Family law: Divorce, marriage stats important for research

It seems statistics regarding marriage and divorce tie into health care. Family law in British Columbia and in the rest of the country it seems, is closely enmeshed with public service areas, including public health. Statistics Canada (StatsCan) has stopped publishing marriage and divorce data, much to the chagrin of researchers who are calling for the reinstatement of those figures since they say it paints a more rounded picture of the nation's public health, housing and child care.

StatsCan stopped collecting information regarding the marital health of the nation about 10 years ago. But activists, intellectuals and scholars want the government to begin collecting that information again since being unaware, experts say, can be detrimental to business innovation and makes it hard to ascertain when policies are or aren't working. Experts argue that not having this data makes it difficult to pinpoint what challenges are the greatest in the country.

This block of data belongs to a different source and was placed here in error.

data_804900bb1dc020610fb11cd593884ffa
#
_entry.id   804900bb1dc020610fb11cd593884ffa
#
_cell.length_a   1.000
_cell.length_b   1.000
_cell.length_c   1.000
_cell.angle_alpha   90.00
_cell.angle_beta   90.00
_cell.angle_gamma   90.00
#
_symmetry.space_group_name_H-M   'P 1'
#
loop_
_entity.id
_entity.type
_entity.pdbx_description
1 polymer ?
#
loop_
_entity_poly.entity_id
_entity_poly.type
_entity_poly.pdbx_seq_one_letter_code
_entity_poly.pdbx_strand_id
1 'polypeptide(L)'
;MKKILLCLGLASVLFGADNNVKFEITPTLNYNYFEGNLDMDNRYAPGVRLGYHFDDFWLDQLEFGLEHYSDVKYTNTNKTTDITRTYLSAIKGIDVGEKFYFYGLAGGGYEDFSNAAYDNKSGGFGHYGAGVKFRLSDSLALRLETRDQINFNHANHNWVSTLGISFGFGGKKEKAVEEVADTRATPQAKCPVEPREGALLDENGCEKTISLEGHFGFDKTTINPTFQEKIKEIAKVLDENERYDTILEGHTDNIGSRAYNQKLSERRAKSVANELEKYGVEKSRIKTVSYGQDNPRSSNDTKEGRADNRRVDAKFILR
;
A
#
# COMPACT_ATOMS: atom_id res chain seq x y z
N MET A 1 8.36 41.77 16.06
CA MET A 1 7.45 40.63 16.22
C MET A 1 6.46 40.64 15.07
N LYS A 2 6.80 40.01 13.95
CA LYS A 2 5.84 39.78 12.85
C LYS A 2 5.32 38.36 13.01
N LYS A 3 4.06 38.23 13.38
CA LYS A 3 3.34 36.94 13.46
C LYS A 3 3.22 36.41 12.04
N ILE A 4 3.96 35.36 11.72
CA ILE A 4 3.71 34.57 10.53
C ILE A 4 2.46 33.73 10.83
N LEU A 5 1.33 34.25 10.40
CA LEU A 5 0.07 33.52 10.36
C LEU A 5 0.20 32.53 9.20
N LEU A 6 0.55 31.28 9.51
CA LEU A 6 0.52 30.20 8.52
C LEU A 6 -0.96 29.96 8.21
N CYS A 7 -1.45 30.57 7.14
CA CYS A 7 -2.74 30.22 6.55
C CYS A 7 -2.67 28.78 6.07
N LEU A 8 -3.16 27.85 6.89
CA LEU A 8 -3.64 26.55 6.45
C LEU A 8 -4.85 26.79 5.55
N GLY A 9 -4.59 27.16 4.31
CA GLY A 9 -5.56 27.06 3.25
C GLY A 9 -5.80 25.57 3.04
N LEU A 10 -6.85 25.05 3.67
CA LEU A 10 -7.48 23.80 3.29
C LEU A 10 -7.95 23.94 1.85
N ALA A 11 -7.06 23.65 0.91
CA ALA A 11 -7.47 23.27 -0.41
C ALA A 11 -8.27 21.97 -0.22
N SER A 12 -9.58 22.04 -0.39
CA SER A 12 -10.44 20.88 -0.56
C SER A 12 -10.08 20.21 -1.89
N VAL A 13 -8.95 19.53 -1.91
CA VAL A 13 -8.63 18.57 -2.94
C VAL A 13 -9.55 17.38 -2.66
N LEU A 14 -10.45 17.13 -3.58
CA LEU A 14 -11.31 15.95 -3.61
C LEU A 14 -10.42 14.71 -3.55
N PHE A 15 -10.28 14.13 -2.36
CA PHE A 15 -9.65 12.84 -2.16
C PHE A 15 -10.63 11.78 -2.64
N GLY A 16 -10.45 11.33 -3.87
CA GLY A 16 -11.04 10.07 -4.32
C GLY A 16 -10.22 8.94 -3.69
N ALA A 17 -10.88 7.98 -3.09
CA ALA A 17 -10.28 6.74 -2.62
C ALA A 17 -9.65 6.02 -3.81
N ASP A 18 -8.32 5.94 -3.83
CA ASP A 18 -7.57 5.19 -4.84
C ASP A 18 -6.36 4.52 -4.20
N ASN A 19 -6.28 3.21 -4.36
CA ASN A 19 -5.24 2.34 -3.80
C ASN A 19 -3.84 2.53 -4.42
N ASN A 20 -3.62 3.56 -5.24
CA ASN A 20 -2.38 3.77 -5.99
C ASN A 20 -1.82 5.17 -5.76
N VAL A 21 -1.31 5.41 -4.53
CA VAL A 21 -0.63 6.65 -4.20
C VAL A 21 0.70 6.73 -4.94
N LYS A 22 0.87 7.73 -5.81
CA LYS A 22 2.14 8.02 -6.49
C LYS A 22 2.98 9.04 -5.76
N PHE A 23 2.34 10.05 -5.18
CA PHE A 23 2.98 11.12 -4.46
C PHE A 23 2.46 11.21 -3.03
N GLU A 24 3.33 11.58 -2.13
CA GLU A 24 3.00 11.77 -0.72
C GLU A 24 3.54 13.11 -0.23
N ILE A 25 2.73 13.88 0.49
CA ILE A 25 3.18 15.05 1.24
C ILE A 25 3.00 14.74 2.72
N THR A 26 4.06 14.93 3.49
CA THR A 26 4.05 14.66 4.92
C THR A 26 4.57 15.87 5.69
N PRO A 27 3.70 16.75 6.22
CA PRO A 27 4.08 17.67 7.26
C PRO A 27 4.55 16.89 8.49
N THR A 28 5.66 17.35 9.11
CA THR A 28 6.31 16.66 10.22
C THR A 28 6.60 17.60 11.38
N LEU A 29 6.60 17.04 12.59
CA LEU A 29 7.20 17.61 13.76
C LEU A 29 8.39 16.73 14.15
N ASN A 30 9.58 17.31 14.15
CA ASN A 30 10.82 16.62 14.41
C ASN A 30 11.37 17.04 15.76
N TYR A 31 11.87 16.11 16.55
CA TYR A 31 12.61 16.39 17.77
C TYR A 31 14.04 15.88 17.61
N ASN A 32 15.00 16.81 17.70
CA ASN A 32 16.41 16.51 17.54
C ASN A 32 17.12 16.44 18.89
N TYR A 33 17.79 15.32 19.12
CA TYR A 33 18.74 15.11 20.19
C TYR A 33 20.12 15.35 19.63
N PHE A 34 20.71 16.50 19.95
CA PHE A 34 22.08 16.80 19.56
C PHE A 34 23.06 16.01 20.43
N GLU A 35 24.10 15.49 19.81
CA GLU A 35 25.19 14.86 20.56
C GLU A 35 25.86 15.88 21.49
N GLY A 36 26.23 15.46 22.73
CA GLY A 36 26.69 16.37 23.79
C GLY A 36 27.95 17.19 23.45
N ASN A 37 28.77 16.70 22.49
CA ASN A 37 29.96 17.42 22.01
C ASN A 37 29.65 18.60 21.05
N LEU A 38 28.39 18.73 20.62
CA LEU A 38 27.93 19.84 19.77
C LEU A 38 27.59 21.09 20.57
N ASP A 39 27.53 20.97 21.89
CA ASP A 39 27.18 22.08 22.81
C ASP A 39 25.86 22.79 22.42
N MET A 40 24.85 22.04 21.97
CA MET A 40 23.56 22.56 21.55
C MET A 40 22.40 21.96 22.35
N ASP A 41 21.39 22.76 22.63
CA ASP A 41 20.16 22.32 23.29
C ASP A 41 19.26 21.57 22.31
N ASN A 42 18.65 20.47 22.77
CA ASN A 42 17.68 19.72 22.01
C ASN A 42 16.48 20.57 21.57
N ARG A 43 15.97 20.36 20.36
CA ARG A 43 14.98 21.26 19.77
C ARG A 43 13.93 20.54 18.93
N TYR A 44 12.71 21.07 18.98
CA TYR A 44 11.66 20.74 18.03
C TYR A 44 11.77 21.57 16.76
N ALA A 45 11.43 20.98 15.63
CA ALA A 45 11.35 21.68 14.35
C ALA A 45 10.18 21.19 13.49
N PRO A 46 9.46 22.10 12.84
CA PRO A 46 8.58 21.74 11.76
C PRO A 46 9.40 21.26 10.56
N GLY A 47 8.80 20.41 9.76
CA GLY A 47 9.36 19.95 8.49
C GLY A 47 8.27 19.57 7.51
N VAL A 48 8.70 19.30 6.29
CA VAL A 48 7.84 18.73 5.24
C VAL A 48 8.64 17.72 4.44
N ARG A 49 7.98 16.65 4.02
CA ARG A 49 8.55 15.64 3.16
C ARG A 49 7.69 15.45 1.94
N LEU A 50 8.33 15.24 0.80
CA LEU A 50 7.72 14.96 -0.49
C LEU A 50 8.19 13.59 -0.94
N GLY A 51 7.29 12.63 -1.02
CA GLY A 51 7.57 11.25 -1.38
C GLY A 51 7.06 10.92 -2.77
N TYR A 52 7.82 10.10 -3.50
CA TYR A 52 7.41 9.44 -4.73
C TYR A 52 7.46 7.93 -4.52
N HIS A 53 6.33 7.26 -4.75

Researchers loved getting data on divorce and marriage. The statistics were used to give feedback on Canada's policies such as those connected to housing, childcare funding, senior care and overall health care. This data can also be a precursor to changes in the economy. It is estimated that it would cost $250,000 to once again include these statistics in census questionnaires.

This type of data may also be of help to a family law lawyer in British Columbia. Any pertinent information a lawyer can pass on to a client is helpful to an understanding of the overall divorce process. This data may also be important to changing or revamping the laws that govern marriage and divorce.

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